Until the early 1970s, citizens applying for passports had to wait in long lines at one of 10 U.S. Department of State passport offices or at a federal or state court. The traveling public was not happy about the inconvenient locations of these offices or the hours’ long wait to submit an application, and they let their elected officials know. The solution allowed post offices to accept and process passport applications on behalf of the State Department. The passports were then mailed directly to the applicants.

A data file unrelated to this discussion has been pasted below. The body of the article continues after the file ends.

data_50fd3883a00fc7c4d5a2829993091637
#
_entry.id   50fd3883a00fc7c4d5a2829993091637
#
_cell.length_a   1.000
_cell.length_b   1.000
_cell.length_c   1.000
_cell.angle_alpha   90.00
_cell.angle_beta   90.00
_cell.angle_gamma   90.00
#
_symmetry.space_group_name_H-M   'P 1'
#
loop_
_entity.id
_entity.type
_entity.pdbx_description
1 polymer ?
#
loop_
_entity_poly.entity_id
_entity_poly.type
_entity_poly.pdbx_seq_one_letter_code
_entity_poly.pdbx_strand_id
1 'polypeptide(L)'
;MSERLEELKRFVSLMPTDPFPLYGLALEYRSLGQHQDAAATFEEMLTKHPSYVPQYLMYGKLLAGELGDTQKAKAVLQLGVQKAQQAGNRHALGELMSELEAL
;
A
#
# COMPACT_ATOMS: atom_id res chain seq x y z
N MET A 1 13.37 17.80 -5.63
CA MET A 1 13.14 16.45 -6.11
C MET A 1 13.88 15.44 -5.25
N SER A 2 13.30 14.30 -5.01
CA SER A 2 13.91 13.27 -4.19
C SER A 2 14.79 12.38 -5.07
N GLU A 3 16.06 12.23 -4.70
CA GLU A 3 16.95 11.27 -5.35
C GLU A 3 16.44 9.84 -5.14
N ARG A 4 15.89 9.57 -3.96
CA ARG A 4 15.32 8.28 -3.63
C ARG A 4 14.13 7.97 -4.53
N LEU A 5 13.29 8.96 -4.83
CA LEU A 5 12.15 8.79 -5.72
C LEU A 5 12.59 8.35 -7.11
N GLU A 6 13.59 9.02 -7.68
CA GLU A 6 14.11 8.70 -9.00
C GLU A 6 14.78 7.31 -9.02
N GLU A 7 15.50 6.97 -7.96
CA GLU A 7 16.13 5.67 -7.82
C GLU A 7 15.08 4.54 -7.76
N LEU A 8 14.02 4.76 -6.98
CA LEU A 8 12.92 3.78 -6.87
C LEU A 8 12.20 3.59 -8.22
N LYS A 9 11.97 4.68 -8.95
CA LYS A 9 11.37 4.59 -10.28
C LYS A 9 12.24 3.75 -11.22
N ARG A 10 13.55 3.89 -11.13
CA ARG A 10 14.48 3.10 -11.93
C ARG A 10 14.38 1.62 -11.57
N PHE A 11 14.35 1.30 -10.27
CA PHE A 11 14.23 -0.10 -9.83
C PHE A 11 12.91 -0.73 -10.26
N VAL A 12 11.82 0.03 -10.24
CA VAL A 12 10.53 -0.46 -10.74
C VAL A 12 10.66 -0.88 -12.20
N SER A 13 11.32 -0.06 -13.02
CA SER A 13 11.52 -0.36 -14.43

Would you pay more for a postage stamp if the extra money went to support a cause you consider important? Many people would, and do. It’s the idea behind semipostal stamps. You may be familiar with the Breast Cancer Research semipostal stamp, but might not know about its...Read More